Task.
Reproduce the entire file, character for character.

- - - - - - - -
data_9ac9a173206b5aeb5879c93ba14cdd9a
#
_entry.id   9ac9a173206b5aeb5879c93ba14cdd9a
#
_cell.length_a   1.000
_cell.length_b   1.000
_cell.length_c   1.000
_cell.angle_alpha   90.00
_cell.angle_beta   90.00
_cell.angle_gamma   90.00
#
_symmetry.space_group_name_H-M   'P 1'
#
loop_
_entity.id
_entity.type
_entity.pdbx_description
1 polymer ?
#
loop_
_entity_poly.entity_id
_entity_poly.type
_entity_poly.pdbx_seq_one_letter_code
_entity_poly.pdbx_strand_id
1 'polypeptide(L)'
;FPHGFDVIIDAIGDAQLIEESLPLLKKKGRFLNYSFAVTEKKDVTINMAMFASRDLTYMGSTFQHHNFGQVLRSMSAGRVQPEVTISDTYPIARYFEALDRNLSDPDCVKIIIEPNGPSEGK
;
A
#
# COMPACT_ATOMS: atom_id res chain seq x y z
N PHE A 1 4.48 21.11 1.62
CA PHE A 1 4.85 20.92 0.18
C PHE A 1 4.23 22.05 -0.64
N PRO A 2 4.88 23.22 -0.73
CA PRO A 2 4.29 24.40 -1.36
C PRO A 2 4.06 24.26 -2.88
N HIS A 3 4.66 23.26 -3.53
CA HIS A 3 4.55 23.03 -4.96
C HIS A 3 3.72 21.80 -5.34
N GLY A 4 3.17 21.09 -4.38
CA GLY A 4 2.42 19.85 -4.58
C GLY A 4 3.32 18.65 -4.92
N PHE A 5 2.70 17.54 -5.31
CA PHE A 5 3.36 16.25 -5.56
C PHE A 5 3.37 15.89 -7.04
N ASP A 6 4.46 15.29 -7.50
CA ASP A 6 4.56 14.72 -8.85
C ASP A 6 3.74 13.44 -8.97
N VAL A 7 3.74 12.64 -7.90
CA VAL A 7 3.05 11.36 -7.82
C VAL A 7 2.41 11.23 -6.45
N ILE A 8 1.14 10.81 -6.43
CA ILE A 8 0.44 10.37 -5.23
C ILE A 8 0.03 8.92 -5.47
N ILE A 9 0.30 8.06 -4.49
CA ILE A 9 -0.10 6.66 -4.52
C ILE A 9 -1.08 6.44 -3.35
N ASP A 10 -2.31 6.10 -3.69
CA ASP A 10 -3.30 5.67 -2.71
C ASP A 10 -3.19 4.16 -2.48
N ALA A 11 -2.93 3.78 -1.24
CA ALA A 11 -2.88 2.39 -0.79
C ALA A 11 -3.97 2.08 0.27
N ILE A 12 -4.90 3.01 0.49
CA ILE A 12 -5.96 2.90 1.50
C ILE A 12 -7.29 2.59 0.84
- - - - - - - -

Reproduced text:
data_9ac9a173206b5aeb5879c93ba14cdd9a
#
_entry.id   9ac9a173206b5aeb5879c93ba14cdd9a
#
_cell.length_a   1.000
_cell.length_b   1.000
_cell.length_c   1.000
_cell.angle_alpha   90.00
_cell.angle_beta   90.00
_cell.angle_gamma   90.00
#
_symmetry.space_group_name_H-M   'P 1'
#
loop_
_entity.id
_entity.type
_entity.pdbx_description
1 polymer ?
#
loop_
_entity_poly.entity_id
_entity_poly.type
_entity_poly.pdbx_seq_one_letter_code
_entity_poly.pdbx_strand_id
1 'polypeptide(L)'
;FPHGFDVIIDAIGDAQLIEESLPLLKKKGRFLNYSFAVTEKKDVTINMAMFASRDLTYMGSTFQHHNFGQVLRSMSAGRVQPEVTISDTYPIARYFEALDRNLSDPDCVKIIIEPNGPSEGK
;
A
#
# COMPACT_ATOMS: atom_id res chain seq x y z
N PHE A 1 4.48 21.11 1.62
CA PHE A 1 4.85 20.92 0.18
C PHE A 1 4.23 22.05 -0.64
N PRO A 2 4.88 23.22 -0.73
CA PRO A 2 4.29 24.40 -1.36
C PRO A 2 4.06 24.26 -2.88
N HIS A 3 4.66 23.26 -3.53
CA HIS A 3 4.55 23.03 -4.96
C HIS A 3 3.72 21.80 -5.34
N GLY A 4 3.17 21.09 -4.38
CA GLY A 4 2.42 19.85 -4.58
C GLY A 4 3.32 18.65 -4.92
N PHE A 5 2.70 17.54 -5.31
CA PHE A 5 3.36 16.25 -5.56
C PHE A 5 3.37 15.89 -7.04
N ASP A 6 4.46 15.29 -7.50
CA ASP A 6 4.56 14.72 -8.85
C ASP A 6 3.74 13.44 -8.97
N VAL A 7 3.74 12.64 -7.90
CA VAL A 7 3.05 11.36 -7.82
C VAL A 7 2.41 11.23 -6.45
N ILE A 8 1.14 10.81 -6.43
CA ILE A 8 0.44 10.37 -5.23
C ILE A 8 0.03 8.92 -5.47
N ILE A 9 0.30 8.06 -4.49
CA ILE A 9 -0.10 6.66 -4.52
C ILE A 9 -1.08 6.44 -3.35
N ASP A 10 -2.31 6.10 -3.69
CA ASP A 10 -3.30 5.67 -2.71
C ASP A 10 -3.19 4.16 -2.48
N ALA A 11 -2.93 3.78 -1.24
CA ALA A 11 -2.88 2.39 -0.79
C ALA A 11 -3.97 2.08 0.27
N ILE A 12 -4.90 3.01 0.49
CA ILE A 12 -5.96 2.90 1.50
C ILE A 12 -7.29 2.59 0.84